HOUSE restoration entrepreneur Faye Parker is taking on her toughest challenge yet - turning a disused church into a home but without moving any of the ecclesiastical or historical features.
Four years ago the 32-year-old property developer took a gamble when she paid £40,000 at auction for a crumbling church plagued by rot, damp and vandals.
She hadn’t even stepped into the building when she decided to bid for it. The former Hopton United Reformed Church at Mirfield, West Yorkshire, was on the English Heritage Buildings at Risk register and had an uncertain future.
Now, 10 months after she began the huge renovation job, the fruits of her labours and investment are beginning to show.
The first job was laying a path to the memorial garden so that members of the public could visit the graveyard and garden.
Then she got planning permission for 11 houses on the site, the sale of which will help pay the hefty renovation and repair costs.
Just making the building water-tight and safe has cost in the region of £100,000 and restoring the 21 sash windows cost around £1,000 apiece but Miss Parker is determined to see the project through.
By next summer she is hoping to be living in the old church with her rescue dogs, Liffey and Squirt.
“Every time I come in here I fall more in love with this place,” she says.
“I have got through the worst bits now it is watertight and the building is saved. It looks better and smells better, there is no smell of damp like before.
“My main priorities were getting the windows in and getting rot out and making the roof stable. Now I am putting in drains and electrics for the chapel and 11 houses.”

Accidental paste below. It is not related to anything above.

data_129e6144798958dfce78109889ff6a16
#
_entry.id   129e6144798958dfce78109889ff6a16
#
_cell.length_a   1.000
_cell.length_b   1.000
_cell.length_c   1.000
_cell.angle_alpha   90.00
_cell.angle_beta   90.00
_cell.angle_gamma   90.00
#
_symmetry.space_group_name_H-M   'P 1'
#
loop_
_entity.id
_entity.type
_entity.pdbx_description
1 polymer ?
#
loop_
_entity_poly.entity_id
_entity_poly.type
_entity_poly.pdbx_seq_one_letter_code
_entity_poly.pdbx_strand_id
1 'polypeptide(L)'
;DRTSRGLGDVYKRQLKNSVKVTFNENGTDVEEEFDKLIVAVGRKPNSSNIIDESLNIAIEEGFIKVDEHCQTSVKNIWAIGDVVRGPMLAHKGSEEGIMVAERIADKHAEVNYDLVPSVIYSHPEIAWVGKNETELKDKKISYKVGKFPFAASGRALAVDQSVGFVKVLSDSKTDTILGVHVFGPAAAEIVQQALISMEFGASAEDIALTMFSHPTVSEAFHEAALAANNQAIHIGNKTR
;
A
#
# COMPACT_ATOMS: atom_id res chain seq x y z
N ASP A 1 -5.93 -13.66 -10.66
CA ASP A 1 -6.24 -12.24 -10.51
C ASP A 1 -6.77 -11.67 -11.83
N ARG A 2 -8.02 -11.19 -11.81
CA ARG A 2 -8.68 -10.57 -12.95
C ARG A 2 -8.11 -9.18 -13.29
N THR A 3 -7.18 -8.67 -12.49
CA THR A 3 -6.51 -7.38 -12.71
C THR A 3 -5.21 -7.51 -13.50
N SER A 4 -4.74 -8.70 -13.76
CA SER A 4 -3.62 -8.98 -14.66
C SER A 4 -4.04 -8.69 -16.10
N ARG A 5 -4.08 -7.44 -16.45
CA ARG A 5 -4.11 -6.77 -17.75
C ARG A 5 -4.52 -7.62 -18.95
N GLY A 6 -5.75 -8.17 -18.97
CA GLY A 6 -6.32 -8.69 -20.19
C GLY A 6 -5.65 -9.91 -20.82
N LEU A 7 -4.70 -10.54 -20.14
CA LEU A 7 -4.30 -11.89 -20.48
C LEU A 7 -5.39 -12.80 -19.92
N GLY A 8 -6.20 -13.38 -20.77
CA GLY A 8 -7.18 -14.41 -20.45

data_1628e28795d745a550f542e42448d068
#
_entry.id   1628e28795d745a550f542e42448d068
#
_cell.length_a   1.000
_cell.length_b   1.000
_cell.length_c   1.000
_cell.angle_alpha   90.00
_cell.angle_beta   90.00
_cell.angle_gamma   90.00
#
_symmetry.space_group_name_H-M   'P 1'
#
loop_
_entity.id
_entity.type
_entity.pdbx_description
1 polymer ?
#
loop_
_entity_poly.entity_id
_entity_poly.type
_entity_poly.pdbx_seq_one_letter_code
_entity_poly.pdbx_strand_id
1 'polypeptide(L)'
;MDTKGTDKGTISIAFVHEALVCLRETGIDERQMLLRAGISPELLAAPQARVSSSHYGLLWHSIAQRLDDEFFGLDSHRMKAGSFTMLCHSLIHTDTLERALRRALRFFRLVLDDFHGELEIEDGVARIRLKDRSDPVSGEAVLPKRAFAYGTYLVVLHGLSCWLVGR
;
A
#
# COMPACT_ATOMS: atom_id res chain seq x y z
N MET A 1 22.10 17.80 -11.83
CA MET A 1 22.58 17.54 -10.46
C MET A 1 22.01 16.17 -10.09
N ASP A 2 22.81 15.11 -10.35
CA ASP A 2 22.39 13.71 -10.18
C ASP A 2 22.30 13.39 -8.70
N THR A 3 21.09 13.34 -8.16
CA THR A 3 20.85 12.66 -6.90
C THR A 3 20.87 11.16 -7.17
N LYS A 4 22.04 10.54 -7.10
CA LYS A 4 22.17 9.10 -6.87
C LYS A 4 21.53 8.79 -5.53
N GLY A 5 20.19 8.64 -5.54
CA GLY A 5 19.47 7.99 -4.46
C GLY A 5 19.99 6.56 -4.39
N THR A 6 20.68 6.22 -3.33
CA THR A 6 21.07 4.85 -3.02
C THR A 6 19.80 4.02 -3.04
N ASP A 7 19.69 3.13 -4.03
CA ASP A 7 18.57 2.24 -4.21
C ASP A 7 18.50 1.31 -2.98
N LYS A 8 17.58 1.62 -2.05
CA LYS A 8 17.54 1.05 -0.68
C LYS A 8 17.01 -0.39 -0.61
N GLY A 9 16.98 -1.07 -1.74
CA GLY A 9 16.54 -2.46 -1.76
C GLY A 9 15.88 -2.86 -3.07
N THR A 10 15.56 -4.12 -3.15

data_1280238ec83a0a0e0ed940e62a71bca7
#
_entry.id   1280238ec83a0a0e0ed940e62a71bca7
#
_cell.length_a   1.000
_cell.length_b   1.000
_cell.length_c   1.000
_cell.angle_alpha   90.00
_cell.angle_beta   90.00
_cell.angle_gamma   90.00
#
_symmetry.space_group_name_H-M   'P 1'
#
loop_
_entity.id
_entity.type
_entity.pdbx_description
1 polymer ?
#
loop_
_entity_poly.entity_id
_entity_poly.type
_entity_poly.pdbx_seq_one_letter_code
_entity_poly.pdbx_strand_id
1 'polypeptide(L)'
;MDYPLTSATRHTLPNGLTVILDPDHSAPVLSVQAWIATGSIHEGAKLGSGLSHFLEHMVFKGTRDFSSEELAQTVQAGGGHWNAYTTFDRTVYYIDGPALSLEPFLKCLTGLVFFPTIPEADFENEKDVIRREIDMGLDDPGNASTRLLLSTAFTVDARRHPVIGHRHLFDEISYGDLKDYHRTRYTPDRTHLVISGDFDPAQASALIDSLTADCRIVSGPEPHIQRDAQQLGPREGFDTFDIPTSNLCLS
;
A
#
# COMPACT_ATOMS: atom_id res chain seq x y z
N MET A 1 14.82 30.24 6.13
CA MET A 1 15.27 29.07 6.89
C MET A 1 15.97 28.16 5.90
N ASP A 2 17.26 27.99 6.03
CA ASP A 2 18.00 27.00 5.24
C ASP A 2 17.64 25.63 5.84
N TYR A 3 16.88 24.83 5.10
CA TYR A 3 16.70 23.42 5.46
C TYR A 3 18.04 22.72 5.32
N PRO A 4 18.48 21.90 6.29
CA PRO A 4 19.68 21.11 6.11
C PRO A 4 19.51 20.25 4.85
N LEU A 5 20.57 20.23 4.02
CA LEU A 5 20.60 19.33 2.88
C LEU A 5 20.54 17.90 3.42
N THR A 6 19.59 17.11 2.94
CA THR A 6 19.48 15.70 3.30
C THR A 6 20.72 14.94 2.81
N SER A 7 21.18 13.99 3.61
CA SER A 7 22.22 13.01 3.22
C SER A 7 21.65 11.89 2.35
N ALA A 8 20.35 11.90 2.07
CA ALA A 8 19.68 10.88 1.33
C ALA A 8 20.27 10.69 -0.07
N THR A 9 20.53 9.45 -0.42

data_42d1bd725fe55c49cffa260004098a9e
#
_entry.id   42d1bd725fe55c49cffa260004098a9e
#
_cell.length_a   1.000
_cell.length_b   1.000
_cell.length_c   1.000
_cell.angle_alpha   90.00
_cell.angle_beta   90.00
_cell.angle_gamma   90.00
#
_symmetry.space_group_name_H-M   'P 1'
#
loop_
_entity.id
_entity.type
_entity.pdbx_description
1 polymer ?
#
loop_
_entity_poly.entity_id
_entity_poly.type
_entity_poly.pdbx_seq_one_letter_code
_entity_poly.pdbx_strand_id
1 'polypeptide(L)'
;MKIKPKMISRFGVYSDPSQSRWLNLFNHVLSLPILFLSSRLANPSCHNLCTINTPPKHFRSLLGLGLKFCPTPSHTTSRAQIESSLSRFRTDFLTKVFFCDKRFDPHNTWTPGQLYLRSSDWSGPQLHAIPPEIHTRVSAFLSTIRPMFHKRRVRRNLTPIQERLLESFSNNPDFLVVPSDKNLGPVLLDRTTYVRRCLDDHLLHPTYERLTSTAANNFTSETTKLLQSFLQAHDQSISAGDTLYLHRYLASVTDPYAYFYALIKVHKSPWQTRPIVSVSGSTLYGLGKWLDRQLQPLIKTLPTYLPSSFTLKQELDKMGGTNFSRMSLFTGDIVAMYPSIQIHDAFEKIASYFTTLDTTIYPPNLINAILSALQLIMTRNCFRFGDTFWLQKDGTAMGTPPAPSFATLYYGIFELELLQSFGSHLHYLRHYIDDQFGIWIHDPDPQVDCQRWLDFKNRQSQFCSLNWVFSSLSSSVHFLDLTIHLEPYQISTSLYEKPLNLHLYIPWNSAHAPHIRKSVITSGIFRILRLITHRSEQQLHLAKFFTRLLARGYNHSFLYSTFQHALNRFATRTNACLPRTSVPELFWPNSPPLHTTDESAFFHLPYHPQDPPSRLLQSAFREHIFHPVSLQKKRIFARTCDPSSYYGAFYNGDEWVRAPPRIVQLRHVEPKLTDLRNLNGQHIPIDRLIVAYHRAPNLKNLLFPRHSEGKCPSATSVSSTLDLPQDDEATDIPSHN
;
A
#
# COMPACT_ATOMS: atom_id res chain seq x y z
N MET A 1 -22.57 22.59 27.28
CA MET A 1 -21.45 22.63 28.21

Miss Parker, who lives at Horbury, Wakefield, employed an architect to draw up her vision for the place which she believes will make the property unique in Britain.
Other developers who have taken on old churches have had to remove features such as pews but she is adamant that everything inside will remain untouched - including box pews, a very grand organ, pulpit, original windows and war memorial plaque.
“It will be a first in the UK not to remove historical features. Some of the pews will be used to create a cinema room. I am trying to show it has a viable use but without damaging any historical features - this has not been done before.”
Her designs for the finished property include ‘floating floors’ which will allow features such as pews to remain open to view.
Extensive use of glass and a central staircase will ensure “panoramic views”, she adds.
The project has already caught the eye of the producers of TV show Restoration Man and she recently appeared on stage at the Grand Designs Live event.
The overall design, she says, is a “weird concept” which is not easy to visualise.
“I think that is why it caught the imagination of TV. It’s a bit unbelievable - you have to be passionate and a bit mad about a building like this.”
Although she has always worked in property, and owns her own estate agency, the chapel project is by the biggest to date and, she admits, it is a “make or break” scheme.
“This is a major challenge; it was always going to be make or break (because of) the amounts put in. I bought it for £40,000 and spent £40,000 on security and emptying it. You do have to have initial capital for these buildings.
“The sheer size of this is nothing like I have done before.”
She is looking forward to seeing her new home taking shape once the builders, joiners, plumbers and electricians have finished their work.
“I will get a sense of self achievement in that I will know that I have done it myself, from start to finish.
“They called me Restoration Woman (at the TV live event) which I was really pleased about. It shows that women can do this as well. Women can take on these projects.”